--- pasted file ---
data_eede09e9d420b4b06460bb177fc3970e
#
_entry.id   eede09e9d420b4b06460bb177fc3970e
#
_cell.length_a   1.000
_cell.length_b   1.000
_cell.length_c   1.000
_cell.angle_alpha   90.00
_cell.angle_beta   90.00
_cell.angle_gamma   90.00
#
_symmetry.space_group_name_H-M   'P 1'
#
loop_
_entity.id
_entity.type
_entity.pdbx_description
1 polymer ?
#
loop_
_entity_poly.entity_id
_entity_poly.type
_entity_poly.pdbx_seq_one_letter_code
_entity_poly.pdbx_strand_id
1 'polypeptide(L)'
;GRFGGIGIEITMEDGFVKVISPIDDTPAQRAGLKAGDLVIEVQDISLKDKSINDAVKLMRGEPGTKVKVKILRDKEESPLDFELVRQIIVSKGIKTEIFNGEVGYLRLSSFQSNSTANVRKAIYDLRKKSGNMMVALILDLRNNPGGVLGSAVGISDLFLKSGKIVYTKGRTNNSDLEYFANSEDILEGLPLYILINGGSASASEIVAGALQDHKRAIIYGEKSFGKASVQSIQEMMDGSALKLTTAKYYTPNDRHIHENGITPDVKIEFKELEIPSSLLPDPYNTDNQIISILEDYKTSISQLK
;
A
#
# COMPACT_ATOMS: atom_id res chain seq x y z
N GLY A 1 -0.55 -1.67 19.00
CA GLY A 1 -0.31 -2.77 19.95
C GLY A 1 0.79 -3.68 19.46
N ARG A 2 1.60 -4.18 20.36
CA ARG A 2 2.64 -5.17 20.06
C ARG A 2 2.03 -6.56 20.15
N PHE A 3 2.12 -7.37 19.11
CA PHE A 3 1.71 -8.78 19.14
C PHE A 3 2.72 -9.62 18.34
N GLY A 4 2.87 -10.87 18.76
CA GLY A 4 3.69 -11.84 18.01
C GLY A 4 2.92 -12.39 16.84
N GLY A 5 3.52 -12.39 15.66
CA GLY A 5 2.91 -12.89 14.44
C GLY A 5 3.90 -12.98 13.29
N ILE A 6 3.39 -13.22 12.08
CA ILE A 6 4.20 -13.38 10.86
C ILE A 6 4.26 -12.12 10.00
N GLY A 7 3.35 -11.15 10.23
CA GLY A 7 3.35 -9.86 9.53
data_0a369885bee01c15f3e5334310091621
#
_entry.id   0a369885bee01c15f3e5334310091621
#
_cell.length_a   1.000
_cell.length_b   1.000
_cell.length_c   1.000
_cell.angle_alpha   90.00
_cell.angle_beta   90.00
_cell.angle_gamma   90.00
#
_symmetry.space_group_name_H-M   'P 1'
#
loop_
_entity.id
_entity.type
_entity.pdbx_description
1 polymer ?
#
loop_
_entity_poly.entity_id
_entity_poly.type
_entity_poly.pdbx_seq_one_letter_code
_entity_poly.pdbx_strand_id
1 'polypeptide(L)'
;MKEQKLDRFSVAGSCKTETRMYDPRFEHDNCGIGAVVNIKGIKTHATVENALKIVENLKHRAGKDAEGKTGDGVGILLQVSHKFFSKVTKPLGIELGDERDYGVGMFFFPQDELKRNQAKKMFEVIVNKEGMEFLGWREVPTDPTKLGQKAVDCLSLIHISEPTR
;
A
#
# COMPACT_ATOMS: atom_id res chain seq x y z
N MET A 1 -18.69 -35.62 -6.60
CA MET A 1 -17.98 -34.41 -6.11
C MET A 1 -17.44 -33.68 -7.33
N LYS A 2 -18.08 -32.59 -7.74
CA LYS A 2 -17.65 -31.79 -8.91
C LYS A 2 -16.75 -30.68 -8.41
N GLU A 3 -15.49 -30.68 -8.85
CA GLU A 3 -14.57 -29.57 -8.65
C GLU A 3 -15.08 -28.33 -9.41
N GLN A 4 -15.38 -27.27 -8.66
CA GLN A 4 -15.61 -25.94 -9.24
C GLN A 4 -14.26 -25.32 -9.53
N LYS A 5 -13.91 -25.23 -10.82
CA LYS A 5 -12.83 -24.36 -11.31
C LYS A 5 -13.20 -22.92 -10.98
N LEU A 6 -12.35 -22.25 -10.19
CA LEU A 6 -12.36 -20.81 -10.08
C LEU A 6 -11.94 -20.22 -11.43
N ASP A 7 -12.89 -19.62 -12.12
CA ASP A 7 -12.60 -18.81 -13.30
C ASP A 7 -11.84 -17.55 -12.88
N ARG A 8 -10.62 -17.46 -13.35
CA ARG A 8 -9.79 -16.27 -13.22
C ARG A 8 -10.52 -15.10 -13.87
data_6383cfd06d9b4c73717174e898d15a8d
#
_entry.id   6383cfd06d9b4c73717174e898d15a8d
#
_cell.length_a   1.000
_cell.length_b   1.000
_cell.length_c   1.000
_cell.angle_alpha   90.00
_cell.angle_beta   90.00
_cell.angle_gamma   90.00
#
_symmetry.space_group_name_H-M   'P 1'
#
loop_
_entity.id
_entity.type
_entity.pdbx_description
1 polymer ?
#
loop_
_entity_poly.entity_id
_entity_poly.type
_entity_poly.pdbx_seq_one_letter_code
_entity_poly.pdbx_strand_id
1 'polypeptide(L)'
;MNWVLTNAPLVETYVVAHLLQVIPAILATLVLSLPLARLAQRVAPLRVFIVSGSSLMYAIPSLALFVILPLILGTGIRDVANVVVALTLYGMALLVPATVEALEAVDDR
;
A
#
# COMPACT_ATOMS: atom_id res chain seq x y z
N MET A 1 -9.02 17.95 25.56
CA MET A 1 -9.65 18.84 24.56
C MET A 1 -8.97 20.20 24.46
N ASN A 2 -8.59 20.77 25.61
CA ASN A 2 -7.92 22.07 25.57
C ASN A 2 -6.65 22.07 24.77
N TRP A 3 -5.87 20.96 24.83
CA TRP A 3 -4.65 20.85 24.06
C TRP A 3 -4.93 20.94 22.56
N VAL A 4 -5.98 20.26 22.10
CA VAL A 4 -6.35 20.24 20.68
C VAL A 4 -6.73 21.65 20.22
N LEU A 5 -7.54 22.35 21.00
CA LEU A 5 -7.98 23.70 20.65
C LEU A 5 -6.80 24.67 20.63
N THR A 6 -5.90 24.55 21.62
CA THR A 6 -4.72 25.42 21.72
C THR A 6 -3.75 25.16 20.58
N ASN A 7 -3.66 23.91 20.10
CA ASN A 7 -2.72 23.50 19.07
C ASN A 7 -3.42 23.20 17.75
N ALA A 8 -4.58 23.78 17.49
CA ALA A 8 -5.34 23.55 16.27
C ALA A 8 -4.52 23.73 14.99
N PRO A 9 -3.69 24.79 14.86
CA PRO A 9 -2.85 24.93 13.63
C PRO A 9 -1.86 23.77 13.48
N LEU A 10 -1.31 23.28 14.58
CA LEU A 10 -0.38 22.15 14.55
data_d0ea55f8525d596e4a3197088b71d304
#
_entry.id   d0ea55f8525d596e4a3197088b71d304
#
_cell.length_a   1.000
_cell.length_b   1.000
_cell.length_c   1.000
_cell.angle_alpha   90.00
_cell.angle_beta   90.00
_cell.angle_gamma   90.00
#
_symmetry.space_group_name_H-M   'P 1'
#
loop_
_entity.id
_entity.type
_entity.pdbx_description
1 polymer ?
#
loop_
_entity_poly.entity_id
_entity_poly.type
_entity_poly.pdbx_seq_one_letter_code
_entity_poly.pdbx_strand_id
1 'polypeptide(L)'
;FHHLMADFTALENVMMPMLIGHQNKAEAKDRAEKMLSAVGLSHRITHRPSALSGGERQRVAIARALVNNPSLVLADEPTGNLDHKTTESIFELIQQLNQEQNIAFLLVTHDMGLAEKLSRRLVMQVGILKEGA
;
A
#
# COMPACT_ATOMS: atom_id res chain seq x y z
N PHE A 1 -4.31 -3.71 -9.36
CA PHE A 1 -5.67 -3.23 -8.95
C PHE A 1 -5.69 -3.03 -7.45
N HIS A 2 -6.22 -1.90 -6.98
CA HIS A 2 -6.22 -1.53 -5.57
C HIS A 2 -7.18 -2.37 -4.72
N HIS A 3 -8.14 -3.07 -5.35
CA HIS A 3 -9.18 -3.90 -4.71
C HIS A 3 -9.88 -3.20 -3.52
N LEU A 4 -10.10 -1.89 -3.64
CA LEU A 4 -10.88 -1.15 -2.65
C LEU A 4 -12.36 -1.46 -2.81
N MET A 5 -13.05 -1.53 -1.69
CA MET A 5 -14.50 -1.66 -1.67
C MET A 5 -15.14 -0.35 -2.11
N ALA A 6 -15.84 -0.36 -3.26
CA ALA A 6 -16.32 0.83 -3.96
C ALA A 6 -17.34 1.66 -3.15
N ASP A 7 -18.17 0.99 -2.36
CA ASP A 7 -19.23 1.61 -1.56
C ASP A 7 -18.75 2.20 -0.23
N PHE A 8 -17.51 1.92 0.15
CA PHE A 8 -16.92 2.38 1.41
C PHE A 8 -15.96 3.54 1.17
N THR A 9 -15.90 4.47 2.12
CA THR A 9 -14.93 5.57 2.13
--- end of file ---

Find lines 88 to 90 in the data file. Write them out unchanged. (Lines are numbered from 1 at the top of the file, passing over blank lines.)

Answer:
CA GLU A 3 -14.57 -29.57 -8.65
C GLU A 3 -15.08 -28.33 -9.41
N GLN A 4 -15.38 -27.27 -8.66